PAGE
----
An early depiction of a kist by R. Burnard 1890.
A few years later, in 1900, Sabine Baring Gould,1982, p.57, gives his description of a kistvaen in the following way:
"When carnal interment gave way to incineration, at one the need for large mausoleums ceased, and mourners saved themselves the labour of erecting huge cromlechs, and contented themselves instead with the more modest kistvaen or stone chest... On Dartmoor there are many hundreds of these kistvaens, of various sizes, but most have been rifled by treasure-seekers; indeed, all but such as were covered with earth and so escaped observation have been plundered."
Crossing, 1990, p.22, writing in the early 1900's notes:
"Kistvaen: A stone coffin, from the Celtic cist, a chest, and maen, stone being used as a mutation of m. These are very numerous on Dartmoor, and some are in a good state of preservation, not withstanding they have been rifled. They take the form of oblong pits, about three feet long and two feet wide, some examples are larger. Each side and end is usually composed of a single slab, and another was laid on these as a covering. The cover stones are missing in some examples; where they will be seen lying by the side of the kist. These rude coffins were buried beneath a mound of earth, round which was set a small circle of stones. When a body was placed in the kist it was laid in a contracted position, but it was often cremated, and the ashes sometimes deposited in a cinerary urn. Several stories are related on the moor of treasure seekers despoiling kistvaens."
Seventy years later, in 1974, Petit, pp.109-122, devotes a whole chapter to a discussion on Dartmoor kistvaens, the salient points being:
"The small stone burial chambers known as kists are still numerous on the Moor.. Over a hundred have been found by the energetic. All have been ravaged by many generations of plunderers yet the stones of some are complete. The majority lie in the valleys of the Dart, Plym and Meavy; only a score are recorded elsewhere. ...the distribution suggests that beaker occupation was in a broad band north-east-south-west across the Moor...
The original beaker custom was to bury their dead in a crouched position. No bones have been found in any Dartmoor kist. Plundering, and the destructive quality of the soil could account for this... Later the Beaker people seem to have practiced cremation. Ash is also liable to perish in acid soil, but bone ash was found in a kist at Fernworthy and on Langstone Moor. On Lakehead Hill one kist had a pit in its floor containing charcoal, and similar pits in kists have been recorded, e.g. in the Plym valley, indicating cremation. It therefore seems that the Moor lists were first constructed for inhumations but were still made when the practice of cremation was adopted. Then, as cremation became general, the building of kists was abandoned and pits, with or without coverstones, and mere scoops in the soil sufficed.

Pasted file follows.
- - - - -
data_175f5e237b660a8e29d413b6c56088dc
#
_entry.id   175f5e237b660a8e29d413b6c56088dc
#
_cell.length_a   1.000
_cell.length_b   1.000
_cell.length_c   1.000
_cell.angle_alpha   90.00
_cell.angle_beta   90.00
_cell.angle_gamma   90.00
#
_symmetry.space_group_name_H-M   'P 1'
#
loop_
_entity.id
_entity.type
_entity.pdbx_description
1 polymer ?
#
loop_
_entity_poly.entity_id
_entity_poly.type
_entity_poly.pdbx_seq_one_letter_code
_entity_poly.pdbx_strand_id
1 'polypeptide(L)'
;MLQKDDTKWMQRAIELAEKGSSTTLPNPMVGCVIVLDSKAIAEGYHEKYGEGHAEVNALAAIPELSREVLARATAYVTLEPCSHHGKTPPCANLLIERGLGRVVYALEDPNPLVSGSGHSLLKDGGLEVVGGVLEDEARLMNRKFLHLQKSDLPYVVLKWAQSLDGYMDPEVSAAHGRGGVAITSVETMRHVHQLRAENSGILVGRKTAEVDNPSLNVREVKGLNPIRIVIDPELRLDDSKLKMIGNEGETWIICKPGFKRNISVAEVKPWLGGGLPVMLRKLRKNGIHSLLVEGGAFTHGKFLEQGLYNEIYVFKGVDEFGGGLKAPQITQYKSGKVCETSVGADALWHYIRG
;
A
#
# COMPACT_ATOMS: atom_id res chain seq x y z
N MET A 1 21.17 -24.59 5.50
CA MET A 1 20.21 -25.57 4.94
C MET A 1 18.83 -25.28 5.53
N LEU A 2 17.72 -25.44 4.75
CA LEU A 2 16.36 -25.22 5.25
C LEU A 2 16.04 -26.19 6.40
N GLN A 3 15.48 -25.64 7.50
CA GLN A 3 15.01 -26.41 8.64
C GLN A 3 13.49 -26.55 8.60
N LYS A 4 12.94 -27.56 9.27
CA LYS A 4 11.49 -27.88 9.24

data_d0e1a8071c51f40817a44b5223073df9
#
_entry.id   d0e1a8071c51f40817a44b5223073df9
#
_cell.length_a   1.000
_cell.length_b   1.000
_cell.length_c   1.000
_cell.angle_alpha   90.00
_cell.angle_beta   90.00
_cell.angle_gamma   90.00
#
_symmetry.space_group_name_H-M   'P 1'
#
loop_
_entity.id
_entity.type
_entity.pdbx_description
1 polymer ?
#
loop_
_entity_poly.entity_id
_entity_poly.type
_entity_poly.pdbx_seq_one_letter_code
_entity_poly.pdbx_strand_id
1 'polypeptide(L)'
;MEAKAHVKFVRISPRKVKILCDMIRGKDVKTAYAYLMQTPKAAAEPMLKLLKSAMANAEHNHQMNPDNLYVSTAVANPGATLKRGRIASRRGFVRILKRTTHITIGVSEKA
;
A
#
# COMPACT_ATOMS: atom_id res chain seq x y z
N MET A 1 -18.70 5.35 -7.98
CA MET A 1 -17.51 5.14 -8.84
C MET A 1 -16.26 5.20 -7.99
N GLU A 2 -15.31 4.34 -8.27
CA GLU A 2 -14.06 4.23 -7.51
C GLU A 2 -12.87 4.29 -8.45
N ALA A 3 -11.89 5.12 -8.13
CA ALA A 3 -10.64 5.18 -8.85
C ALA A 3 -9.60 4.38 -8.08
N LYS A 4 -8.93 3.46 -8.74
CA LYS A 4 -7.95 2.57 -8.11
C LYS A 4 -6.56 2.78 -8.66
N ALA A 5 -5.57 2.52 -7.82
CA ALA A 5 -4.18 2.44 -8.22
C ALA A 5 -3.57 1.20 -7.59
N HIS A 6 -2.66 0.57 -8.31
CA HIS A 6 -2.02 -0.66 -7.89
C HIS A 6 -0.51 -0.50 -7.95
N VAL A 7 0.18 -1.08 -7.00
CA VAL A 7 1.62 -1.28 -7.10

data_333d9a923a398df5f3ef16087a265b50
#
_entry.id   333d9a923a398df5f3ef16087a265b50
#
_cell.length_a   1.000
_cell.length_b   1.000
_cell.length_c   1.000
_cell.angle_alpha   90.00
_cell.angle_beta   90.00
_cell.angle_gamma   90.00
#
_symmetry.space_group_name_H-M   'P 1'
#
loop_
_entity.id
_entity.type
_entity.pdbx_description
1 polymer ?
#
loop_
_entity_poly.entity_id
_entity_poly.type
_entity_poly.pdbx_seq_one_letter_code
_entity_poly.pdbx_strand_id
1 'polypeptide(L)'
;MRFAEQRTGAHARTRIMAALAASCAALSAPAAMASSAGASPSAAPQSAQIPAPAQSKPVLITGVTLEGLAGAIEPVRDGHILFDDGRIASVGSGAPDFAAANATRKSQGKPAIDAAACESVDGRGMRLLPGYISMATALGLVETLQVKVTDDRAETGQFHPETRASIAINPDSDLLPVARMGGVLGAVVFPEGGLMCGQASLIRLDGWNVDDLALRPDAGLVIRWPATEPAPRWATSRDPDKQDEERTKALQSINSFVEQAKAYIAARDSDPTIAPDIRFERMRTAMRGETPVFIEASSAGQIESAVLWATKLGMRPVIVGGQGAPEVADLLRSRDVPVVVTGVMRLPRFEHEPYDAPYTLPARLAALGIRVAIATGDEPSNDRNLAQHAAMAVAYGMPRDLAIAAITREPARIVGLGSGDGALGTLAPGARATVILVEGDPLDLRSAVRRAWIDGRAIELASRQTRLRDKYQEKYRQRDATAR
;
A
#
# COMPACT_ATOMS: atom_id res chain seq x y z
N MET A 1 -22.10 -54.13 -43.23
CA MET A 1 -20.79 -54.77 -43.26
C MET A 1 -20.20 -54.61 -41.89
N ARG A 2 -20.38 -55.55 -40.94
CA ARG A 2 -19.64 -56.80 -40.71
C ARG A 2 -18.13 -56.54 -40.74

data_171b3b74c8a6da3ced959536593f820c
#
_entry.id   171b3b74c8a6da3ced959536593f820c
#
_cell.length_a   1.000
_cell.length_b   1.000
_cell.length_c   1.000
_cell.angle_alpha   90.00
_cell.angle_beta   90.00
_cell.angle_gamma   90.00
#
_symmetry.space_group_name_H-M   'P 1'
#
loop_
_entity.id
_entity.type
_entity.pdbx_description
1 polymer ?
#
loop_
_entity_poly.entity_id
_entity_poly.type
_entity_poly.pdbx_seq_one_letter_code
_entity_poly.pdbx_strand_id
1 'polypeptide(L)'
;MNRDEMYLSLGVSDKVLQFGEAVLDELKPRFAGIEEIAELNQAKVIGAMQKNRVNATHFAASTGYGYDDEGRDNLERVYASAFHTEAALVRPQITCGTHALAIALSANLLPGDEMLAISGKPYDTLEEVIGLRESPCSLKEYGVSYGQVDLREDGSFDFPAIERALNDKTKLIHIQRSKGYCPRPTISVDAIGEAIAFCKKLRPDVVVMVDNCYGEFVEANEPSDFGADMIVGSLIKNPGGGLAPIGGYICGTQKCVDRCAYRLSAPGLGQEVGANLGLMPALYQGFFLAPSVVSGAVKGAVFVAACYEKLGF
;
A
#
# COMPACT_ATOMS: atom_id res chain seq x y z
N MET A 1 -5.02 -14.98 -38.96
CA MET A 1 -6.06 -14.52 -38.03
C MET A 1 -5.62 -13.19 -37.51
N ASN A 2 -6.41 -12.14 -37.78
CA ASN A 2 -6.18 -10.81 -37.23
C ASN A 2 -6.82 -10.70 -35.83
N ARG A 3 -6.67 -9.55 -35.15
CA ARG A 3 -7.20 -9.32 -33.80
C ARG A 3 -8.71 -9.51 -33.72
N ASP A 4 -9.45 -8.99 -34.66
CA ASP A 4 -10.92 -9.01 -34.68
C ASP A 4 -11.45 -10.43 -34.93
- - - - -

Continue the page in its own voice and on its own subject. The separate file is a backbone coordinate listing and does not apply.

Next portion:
Kists were normally centrally placed in the cairn that covered them and in most cases ringed by a circle of stones. Only vestiges of the cairns remain.. The burials were almost invariably sited on the slopes of hills, not the summits. The kists were constructed of unworked granite slabs, usually with the ends placed inside the sides... Within suitable limits the length and width depended on the available slabs. Pairs of stones of approximately the same length were selected and each stone had to have a flat side to face inwards. Height could be adjusted by digging. Coverstones were any stones of sufficient size having one flat side to fit over the chamber. With very few exceptions the length is orientated north-west-south-east; the significance of this has not been worked out..."
In 1983, Eric Hemery, pp. 56-7, describes a kistvaen as:
"KISTVAEN Allegedly Celtic: chest of stone. Local term for a cist, a burial chamber of the Bronze Age. A square or rectangular pit paved and lined with selected granite slabs, and covered by a coverstone or stones. Within, usually in an urn of crude pottery, were placed the ashes of the dead... Most kistvaens were enclosed by a circle of small, vertically set stones known as a retaining circle. The earliest kistvaens may have been used for inhumation, although evidence is lacking due to the acidity of Dartmoor soils; furthermore the restrictive dimensions of the majority of known ones would preclude such a practice. There is reason to believe that individual burial in a kistvaen, which suffice a sparse population, considerably pre-dated the later hut-villages we now see, these being the middle or late Bronze to Early Iron Age... The vast majority of kistvaens are aligned between north and west for reason not ascertainable."